What are these things?

Devonian armoured fish are classified as Placodermi with more than 200 genera. Early reconstructions depicted them as jawless fish but it is now known that they did in fact have jaws and are quite probably related to sharks. Placoderms definitely look very strange by today's standards as the only modern organism that even slightly resembles these fish is the turtle. Placoderm means plated skin, as they are named for their heavy armour and dermal bone which formed large shields on the head and thorax.

The Placoderms lived from the late Silurian to the end of the Devonian when they became extinct.

The earliest detailed study of placoderms was by noted Swiss palaeontologist Louis Agassiz who published a five-volume set entitled Research on Fossil Fishes between 1833 and 1843.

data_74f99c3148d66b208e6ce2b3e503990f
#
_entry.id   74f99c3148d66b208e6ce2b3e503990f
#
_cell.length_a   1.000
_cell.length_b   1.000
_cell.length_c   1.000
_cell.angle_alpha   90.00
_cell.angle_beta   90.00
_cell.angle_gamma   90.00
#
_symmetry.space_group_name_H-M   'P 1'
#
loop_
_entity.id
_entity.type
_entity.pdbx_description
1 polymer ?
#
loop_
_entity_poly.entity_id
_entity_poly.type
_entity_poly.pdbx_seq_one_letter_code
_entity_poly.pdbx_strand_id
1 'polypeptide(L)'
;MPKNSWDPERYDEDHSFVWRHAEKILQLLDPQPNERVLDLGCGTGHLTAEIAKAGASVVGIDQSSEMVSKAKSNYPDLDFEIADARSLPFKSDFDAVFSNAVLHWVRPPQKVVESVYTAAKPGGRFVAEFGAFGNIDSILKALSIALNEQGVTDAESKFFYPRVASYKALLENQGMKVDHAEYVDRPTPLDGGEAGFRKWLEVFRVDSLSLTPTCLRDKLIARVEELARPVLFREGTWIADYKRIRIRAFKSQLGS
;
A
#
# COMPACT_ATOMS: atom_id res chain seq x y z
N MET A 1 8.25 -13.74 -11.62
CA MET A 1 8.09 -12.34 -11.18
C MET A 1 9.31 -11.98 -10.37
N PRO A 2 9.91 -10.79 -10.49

In the early 1930s Swedish Professor Erik Stensio of the Natural History Museum in Stockhom began looking at placoderms in great anatomical detail. Stensio developed 3-dimensional models of placoderm skulls showing canals for nerves, arteries and veins. His work placed placoderms as true jawed fishes closely related to modern-day sharks.

Bothriolepis model; courtesy of the Canadian Museum of Nature. Photo by Annetta Markussen-Brown